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Wasting Talent Paperback – April 15, 2014
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From the Back Cover
"Ryan Leone's Wasting Talent stands out as a shining example of survivor literature. Ryan's prose evokes lost giants like Hubert Selby Jr and Eddie Little. As art, and as inspiration,Wasting Talent delivers. Ryan Leone is the real deal!"
- Jerry Stahl, bestselling author of Permanent Midnight
"I feel I should write a disclaimer about Ryan Leone's Wasting Talent, like 'Don't try this at home.' So, I will: Don't read this at home. Go to a dark place where nobody knows you and read it by candlelight or by the flashing red lights of a police car. You'll find yourself falling off a cliff, right behind the author of this savagely honest journal that's both nihilistic and frighteningly, beautifully human. It's a seamless, masterful blend of substance and style that will scar you -- like the best writing does."
- Jim Uhls, screenwriter of Fight Club
"Wasting Talent is a book that grabs you by the neck and squeezes, written by a man who is that rarest of things: a capital-W-writer. Now, there's a lot of people out there with books, but let's face it: few of them can write. Ryan Leone, I'm pleased to say, can Write. His sentences come at you like bullets, blasts of hard-bitten, hard-won poetry - the kind of poetry that can only be written after risking a few rounds with the devil himself.Wasting Talent isn't a drug memoir, it's way more than that - its a man bearing his soul... and very few writers are brave enough to ever attempt that."
-Tony O'Neill, author of Sick City
"In the opening pages of his compelling and addictive new novel, Wasting Talent, Ryan Leone writes: "I didn't even have to say anything--true junkies have that sense." His needle-sharp prose is a relentless testament to the fact that Leone indeed "has that sense." Written from the dark underbelly of a society in desperate need of repair, Leone offers readers an authentic, rat's-eye view of the human condition. Told with a voice that refuses to be ignored, Wasting Talent is a courageous demonstration of a survivor's crucial talent never going to waste - even in the bottomless human wasteland it so brilliantly depicts."
- Jonathan Shaw, author of Narcisa
"Like describing your band as "funk with an edge," there are generally few labels worse than "defies definition." In the world of writing, it is only the rarest, most special of books that can pull this off. Wasting Talent by Ryan Leone is such a book. You can't call it a recovery memoir, and it's not exactly junkie lit. Crime? Thriller? Experimental? The bottom line: the work exudes enthralling, and the mutherfucker can flat-out write. From the opening bell, you know you are in the presence of greatness. Like his protagonist, Damien Cantwell, you can feel the abundance of talent (there's so much here that "wasting" a little becomes almost excusable). Leading a band of drug-addled misfits, Cantwell becomes the stand-in for every dreamer and exceptional screw-up forced to square peg these mundane round holes. Leone captures what addiction is really like--the highs, the lows, the love and perversion and paranoia, and the absurdist, surreal delights (it's not all bad, or there wouldn't be a million addicts). Threading hilarity and high-jinks over roller-coaster rails, Leone's Wasting Talent packs a speedball's rush and when the crashes come, they come spectacular."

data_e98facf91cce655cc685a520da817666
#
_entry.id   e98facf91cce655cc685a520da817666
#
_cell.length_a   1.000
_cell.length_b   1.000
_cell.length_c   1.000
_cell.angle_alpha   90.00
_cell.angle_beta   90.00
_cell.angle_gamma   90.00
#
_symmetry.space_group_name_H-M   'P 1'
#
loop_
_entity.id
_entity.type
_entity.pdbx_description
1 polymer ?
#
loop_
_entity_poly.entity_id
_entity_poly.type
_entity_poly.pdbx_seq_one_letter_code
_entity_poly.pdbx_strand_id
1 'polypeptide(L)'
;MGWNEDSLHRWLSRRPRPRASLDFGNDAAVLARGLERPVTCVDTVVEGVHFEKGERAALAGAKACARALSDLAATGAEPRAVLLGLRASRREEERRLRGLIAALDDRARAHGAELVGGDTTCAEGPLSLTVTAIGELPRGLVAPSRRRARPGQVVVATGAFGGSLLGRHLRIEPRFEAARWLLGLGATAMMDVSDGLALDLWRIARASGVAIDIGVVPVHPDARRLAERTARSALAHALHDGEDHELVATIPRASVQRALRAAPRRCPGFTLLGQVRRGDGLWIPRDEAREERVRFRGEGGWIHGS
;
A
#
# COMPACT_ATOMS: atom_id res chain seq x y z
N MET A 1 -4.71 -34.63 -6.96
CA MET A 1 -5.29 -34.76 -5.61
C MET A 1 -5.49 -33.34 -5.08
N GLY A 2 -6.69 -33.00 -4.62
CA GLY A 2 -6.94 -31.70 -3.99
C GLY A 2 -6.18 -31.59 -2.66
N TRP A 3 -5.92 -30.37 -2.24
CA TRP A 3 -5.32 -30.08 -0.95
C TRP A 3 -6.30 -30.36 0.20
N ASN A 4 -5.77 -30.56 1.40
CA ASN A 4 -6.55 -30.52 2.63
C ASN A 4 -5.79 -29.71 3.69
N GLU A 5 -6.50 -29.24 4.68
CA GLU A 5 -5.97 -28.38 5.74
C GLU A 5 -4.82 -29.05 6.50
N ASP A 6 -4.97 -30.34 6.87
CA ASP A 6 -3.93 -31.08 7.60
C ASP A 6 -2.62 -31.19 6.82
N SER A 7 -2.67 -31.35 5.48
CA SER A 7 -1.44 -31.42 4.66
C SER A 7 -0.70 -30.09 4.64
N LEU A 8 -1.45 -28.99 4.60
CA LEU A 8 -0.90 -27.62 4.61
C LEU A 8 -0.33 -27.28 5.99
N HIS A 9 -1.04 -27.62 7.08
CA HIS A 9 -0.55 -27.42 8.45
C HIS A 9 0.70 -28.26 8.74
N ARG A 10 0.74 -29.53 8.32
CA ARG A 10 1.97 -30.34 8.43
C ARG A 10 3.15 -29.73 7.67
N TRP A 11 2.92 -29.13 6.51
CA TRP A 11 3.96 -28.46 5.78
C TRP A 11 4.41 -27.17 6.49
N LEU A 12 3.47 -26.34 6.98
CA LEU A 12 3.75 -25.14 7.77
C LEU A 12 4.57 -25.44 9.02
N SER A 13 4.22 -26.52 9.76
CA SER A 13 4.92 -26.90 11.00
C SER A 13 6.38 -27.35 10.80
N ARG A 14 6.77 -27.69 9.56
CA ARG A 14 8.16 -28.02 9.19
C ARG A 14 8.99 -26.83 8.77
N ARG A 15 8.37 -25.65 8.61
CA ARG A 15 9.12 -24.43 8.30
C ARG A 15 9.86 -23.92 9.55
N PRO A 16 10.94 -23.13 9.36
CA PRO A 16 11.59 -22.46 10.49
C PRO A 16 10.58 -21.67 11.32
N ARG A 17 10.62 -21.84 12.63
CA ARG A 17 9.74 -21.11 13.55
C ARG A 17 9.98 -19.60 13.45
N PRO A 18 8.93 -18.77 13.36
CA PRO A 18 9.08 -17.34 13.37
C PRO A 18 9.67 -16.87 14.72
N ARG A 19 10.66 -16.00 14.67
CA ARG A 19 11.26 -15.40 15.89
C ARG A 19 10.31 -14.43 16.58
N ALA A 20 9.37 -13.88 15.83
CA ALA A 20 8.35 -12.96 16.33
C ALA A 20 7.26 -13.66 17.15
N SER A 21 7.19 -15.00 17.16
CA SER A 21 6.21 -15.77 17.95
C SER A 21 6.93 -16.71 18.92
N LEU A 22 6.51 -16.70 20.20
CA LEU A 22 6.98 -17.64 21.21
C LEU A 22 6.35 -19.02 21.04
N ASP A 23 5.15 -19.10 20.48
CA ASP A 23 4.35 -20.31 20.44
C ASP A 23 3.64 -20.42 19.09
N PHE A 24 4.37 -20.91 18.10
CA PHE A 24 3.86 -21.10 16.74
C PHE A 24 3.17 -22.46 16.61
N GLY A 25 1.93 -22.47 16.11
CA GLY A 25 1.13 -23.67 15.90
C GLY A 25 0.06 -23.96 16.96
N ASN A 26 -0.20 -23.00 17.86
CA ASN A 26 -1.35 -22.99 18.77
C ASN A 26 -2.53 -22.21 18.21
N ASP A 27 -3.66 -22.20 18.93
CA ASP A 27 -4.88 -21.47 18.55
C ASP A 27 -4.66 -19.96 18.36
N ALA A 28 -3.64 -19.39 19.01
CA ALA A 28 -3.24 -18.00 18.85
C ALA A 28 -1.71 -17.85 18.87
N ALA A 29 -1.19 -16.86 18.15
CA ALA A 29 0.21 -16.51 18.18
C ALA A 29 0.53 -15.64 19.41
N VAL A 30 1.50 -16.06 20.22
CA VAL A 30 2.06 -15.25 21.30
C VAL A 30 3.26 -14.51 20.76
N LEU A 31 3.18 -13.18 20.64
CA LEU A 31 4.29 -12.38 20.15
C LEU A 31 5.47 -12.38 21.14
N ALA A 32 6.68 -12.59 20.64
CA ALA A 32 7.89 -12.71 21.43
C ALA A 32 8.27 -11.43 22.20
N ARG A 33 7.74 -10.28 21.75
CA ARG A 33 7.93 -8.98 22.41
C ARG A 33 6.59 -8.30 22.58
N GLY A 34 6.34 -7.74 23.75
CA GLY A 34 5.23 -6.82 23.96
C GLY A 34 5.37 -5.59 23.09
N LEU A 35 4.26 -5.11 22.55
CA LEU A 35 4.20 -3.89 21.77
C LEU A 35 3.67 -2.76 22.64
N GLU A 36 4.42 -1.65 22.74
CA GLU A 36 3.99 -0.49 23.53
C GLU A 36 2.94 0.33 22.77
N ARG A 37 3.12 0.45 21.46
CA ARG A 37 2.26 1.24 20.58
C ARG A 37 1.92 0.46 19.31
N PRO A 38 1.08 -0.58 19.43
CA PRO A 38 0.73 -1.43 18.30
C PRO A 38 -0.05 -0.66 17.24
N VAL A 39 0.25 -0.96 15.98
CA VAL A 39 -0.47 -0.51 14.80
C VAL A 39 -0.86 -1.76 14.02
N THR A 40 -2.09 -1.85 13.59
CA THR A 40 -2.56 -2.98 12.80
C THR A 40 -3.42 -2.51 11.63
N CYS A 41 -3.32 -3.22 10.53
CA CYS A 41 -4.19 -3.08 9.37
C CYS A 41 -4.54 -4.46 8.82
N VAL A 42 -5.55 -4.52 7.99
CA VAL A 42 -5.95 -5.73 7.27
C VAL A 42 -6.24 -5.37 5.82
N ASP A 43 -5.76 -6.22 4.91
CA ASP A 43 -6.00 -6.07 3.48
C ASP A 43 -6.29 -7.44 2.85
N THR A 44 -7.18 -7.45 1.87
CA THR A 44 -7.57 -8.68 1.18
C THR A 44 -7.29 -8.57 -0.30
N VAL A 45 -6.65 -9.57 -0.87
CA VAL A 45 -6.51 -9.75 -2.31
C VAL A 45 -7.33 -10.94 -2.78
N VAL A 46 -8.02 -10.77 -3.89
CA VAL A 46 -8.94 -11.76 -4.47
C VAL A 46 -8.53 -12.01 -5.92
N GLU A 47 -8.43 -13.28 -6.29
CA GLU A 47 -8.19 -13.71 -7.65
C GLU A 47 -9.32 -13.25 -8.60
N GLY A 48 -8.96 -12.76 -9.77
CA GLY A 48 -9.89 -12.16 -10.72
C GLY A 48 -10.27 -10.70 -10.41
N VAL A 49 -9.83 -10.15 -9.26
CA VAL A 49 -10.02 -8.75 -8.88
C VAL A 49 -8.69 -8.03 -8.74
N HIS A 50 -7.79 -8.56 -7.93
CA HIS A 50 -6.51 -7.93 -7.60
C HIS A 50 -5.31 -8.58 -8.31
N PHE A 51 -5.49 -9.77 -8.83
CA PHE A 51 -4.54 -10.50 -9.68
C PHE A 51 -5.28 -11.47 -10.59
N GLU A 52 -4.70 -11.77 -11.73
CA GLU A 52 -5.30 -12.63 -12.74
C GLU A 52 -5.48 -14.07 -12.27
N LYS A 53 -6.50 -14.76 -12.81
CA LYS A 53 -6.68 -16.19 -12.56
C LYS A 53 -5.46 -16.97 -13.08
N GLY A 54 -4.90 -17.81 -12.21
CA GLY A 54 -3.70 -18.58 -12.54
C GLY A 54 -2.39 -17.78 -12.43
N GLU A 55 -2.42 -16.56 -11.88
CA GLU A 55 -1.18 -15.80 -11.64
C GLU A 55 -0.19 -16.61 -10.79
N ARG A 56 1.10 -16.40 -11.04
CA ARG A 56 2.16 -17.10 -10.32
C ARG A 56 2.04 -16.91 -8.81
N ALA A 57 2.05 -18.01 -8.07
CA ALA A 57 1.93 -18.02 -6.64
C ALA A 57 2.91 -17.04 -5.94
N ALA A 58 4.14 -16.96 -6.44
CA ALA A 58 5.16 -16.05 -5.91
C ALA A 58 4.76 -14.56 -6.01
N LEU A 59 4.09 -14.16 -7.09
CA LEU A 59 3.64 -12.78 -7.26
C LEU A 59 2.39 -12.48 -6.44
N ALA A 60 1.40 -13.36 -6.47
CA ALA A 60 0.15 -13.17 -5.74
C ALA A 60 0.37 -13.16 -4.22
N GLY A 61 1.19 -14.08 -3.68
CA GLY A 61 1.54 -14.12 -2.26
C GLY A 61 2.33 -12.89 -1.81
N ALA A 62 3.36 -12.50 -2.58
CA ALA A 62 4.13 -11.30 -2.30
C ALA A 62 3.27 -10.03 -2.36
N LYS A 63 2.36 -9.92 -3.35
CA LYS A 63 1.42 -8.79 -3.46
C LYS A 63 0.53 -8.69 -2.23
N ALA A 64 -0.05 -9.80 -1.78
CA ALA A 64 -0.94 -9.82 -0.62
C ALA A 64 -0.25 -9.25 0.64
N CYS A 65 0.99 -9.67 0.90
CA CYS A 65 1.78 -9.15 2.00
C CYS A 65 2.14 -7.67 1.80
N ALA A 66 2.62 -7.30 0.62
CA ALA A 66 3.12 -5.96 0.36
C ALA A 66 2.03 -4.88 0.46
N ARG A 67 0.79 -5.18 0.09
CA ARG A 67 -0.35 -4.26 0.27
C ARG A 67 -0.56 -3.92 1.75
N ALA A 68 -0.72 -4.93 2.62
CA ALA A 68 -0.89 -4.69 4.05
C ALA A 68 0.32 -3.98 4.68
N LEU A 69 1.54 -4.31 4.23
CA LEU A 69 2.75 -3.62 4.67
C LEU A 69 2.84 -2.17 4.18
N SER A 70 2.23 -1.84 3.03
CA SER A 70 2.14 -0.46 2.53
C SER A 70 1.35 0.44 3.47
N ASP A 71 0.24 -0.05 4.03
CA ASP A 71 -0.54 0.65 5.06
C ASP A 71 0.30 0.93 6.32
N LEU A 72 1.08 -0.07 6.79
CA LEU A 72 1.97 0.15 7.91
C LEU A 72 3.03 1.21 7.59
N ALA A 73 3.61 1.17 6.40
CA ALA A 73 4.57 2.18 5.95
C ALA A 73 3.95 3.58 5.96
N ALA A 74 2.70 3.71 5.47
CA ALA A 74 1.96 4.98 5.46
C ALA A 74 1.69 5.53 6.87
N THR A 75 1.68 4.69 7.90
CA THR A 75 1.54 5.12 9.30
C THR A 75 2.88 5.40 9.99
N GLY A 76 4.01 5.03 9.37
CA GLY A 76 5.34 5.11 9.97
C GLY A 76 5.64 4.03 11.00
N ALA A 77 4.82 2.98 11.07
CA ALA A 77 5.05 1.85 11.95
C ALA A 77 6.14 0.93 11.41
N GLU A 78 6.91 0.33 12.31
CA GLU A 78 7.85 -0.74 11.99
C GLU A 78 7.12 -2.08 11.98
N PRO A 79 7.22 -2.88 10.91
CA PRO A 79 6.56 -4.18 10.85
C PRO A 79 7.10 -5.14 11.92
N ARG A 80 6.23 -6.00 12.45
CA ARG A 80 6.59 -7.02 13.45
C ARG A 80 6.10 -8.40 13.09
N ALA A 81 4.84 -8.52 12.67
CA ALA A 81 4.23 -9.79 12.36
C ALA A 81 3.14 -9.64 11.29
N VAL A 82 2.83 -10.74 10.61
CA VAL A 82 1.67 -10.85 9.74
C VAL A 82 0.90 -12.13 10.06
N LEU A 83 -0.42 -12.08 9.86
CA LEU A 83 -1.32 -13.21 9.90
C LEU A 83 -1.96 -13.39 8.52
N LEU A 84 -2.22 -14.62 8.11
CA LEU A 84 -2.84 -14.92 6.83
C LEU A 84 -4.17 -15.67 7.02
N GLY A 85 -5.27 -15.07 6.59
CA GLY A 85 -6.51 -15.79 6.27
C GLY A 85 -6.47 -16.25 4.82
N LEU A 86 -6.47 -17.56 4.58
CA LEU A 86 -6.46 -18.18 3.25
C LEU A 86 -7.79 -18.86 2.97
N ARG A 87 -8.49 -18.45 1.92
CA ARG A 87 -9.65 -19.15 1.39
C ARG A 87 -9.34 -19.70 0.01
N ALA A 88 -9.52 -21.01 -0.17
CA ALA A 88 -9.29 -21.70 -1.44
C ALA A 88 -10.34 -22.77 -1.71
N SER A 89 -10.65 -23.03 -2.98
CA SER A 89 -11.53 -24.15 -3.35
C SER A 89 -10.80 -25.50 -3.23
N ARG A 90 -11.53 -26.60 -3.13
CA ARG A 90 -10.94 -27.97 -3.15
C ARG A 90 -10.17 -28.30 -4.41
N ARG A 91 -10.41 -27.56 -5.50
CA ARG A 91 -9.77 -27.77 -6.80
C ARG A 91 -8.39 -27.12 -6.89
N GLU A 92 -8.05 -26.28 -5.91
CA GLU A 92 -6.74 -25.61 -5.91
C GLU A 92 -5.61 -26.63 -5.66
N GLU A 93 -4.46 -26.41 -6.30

- Joe Clifford, author of Junkie Love
"...in this almost Grand Guignol style that invokes such surprisingly respected figures as Dennis Cooper, Hubert Selby, Chuck Palahniuk and early Poppy Z. Brite. (After all, if you're going to write a dark novel about drug addiction, why not make it literally The Darkest Novel Ever Written About Drug Addiction.)"
- Chicago Center for Literature & Photography
About the Author
Ryan Leone lives in Los Angeles with his fiance.
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Your Fear and Loathing this, your Confessions of a that. But none of what you've read compares to Wasting Talent. That's a promise.
It's high octane. A blizzard of drug activity that's on another level from the others. Written in a free format, like a Ferlinghetti poem on speed, the prose is loose, funny, and conversational, as though it was being delivered by a close confidant. The story drives one narcissist through a gauntlet of drug abuse and misadventure that is jaw-dropping. Our hero is a talented musician throwing away his god-given talents for a steady stream of chemical bliss. We find him at the bottom and follow him as he digs himself farther in. As a former drug addict who has some experience as a failed musician, the detail and depiction is spot-on. Some of its accuracy left me with chills. Real chills. For me though, it was the inner dialogue that frightened me most, the absolute truth of those darkest moments when any and all judgment leaves you and you're acting on pure addictive instinct. There were moments in this book that I actually howled. Sometimes with laughter, sometimes with horror, sometimes with both at once. There's a raw honesty in Leone's voice that is quite special. The kind of honesty we don't even allow ourselves. Do yourself a favor and experience this book.
Fans of books like Jesus Son, Permanent Midnight, Junky, Digging the Vein or Young Adam will LOVE Wasting Talent... it's a fresh take on one of one of the edgiest literary subgenres.